Ing. Radek Hofman, Ph.D.

Faculty of Nuclear Sciences and Physical Engineering, Czech Technical University

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Summary of the doctoral thesis:

In the case of a radiation accident, the task of the decision support is to provide up-to-date information on the radiation situation, prognosis of its future evolution and possible consequences. The reliability of predictions can be significantly improved using data assimilation, which refers to a group of mathematical methods enabling an efficient combination of observed data with a numerical model. The dissertation concerns application of advanced data assimilation methods in the field of radiation protection. We focus on assessment of off-site consequences in the case of a severe radiation accident.

The main contribution of the dissertation is development of sequential data assimilation methods for the early and the late phase of a radiation accident. Data assimilation is understood here as a particular case of recursive Bayesian estimation. Instead of using traditional estimation methods for state-space models based on Kalman filtering, we focus on sequential Monte Carlo methods, specifically particle filtering and marginalized particle filtering.

The research has demonstrated that the particle filtering approach, when applied in these areas, provides useful insights into the problems of interest and results in improved versatility over more traditional approaches. Data assimilation systems based on particle filtering have a potential to be used for realworld emergency response in the near future and their development pushes on-line data assimilation towards operational application.

Firstly, data assimilation methodology for the early phase of an accident was developed. It employs particle filtering with adaptive selection of proposal density for estimation of the most important variables describing the aerial propagation of radionuclides. The general methodology is applicable to all parametrized atmospheric dispersion models. Experiments with a simulated release demonstrated that the source term and bias of the basic meteorological inputs were successfully corrected using available gamma dose measurements.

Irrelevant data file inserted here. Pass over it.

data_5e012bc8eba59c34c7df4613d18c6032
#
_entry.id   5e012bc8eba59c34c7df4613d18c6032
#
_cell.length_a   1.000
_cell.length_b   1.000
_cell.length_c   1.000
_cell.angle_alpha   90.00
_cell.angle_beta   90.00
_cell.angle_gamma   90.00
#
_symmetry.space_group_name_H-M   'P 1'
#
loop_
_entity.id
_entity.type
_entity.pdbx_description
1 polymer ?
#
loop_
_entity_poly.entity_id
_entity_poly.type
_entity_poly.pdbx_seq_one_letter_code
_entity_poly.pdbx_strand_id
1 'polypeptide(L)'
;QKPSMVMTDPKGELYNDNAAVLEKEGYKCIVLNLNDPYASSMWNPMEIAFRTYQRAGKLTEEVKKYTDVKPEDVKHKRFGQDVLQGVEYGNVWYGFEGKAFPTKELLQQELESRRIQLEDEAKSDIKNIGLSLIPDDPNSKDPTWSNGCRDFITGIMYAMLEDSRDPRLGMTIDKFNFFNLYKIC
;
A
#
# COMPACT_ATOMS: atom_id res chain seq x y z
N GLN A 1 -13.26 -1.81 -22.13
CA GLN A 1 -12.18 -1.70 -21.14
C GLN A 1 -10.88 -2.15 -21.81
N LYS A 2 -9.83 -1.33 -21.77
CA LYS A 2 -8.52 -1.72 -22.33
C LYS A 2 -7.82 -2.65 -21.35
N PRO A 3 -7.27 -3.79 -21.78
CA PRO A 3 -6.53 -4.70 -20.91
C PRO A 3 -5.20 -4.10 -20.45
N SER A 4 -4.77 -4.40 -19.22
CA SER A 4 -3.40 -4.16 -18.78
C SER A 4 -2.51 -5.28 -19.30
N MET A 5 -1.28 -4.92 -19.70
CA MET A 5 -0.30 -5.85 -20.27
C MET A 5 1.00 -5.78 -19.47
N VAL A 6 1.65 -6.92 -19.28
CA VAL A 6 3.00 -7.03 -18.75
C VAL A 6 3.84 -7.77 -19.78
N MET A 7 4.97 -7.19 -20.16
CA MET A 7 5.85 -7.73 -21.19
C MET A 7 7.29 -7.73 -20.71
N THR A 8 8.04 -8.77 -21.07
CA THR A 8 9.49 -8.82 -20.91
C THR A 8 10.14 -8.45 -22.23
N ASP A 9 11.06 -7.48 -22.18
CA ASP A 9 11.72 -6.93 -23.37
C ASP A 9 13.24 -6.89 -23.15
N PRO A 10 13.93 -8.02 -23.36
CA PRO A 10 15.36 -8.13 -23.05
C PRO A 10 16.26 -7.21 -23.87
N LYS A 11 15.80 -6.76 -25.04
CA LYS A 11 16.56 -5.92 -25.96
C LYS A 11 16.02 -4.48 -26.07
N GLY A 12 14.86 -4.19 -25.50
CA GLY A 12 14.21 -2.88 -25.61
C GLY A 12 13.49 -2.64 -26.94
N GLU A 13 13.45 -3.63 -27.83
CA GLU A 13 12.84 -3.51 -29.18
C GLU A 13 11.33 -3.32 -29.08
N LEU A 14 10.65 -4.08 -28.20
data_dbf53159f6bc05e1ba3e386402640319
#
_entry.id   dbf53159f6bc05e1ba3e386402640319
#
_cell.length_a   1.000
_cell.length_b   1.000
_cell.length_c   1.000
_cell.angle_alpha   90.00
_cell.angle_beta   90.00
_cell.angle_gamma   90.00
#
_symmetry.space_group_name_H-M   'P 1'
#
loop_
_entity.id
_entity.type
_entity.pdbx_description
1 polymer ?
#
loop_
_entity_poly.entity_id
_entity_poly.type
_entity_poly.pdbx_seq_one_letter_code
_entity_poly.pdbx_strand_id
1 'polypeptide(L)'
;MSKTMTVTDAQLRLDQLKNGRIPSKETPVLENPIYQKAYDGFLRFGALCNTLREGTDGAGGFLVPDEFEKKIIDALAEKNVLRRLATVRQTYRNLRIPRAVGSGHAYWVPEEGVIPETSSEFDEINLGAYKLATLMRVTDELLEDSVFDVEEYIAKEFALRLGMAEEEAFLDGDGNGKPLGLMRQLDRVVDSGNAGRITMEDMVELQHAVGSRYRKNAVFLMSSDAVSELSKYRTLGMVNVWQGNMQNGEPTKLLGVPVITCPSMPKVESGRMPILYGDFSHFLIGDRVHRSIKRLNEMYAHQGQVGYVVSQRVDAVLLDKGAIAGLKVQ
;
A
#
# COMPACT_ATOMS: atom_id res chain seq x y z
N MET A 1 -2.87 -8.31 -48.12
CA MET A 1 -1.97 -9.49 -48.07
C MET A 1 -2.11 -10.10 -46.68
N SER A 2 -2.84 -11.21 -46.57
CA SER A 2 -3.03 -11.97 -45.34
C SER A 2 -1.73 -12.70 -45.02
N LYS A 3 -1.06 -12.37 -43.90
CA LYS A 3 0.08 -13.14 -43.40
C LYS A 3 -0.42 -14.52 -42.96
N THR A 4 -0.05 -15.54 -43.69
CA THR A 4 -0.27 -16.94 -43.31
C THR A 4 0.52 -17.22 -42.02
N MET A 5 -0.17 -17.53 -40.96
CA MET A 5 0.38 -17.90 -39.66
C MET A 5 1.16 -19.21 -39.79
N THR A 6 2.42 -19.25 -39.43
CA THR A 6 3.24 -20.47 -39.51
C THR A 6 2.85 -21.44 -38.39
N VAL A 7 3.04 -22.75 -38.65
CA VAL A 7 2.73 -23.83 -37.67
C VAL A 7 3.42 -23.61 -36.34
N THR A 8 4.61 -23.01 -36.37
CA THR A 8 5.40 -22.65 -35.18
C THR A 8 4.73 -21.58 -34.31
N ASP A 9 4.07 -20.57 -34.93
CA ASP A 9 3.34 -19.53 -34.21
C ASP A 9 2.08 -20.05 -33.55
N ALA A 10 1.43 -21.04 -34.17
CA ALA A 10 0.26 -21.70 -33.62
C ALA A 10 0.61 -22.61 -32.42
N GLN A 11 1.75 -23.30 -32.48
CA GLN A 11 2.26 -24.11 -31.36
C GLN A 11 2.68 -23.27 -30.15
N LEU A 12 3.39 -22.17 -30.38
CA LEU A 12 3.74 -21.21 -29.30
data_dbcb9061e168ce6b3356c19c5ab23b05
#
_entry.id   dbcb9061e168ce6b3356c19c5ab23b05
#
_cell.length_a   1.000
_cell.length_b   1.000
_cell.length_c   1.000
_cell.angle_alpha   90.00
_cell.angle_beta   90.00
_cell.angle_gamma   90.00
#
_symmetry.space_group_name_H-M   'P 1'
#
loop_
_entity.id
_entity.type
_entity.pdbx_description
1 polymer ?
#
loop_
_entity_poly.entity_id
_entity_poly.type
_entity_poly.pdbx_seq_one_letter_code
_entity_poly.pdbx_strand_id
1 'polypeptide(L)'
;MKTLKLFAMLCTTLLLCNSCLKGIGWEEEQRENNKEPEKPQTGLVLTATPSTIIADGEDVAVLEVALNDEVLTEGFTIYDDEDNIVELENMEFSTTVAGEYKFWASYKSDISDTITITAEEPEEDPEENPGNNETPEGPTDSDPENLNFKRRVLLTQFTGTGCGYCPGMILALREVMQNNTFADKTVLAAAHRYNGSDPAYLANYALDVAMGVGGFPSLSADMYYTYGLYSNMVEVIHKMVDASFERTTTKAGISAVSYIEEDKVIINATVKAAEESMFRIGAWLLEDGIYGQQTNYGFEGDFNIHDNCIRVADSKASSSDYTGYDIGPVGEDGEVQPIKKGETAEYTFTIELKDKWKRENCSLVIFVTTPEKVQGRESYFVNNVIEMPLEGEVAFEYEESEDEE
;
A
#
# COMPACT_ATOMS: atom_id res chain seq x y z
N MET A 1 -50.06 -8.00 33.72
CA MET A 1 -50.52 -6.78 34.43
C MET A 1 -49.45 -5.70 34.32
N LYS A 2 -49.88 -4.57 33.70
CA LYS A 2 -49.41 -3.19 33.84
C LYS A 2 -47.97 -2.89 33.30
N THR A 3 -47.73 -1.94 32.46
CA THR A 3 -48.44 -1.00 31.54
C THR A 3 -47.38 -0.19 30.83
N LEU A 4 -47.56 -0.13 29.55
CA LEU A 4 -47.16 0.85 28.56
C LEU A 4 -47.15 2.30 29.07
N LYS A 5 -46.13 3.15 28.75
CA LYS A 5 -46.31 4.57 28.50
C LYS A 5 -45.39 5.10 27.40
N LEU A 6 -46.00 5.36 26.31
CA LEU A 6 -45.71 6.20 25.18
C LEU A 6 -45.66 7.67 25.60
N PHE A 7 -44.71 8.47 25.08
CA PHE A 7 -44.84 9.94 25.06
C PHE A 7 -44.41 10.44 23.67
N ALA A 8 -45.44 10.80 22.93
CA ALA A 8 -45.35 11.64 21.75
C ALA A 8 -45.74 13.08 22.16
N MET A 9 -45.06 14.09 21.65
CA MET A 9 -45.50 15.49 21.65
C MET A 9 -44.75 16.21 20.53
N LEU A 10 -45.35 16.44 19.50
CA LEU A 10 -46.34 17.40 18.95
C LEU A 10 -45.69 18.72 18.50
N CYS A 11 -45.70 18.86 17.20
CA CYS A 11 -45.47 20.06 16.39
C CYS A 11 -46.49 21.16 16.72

Secondly, we extended the idea of marginalized particle filtering to analytically intractable approximate filters for the purpose of data assimilation in the late phase. The result is a hybrid data assimilation methodology where multiple ensemble filters are run in parallel. The methodology was applied to joint estimation of the spatial distribution of deposition on terrain and estimation of the speed of radionuclides removal due to environmental processes in a simulated release scenario.

Since no data from real reactor accident were available (until Fukushima-Daiichi disaster) all experiments were performed as twin experiments. In a twin experiment, measurements are simulated using a model of the system under investigation and perturbed with a random noise. The convergence of the estimated values to the known “background truth” can be then easily assessed. Our plans for the future research involve application of the developed methods on data available from the Fukushima-Daiichi and attempt to estimate the overall magnitude of relased radioactivity.

Developed algorithms and the decision support software are currently being evaluated by experts from National Radiation Protection Institute where on-line data from the radiation monitoring network of the Czech Republic are gathered. Data assimilation methodologies are further developed within the grant project VG20102013018 solved in UTIA AV ČR 2010-2013 (the grant is provided by The Ministry of the Interior of the Czech Republic). The author of the disseration is a member of the research team.

The data assimilation algorithms are implemented in the decision support system HARP (HAzardous Radioactivity Propagation) - the best application of UTIA 2010. The disseration was awarded by the Czech Nuclear Society.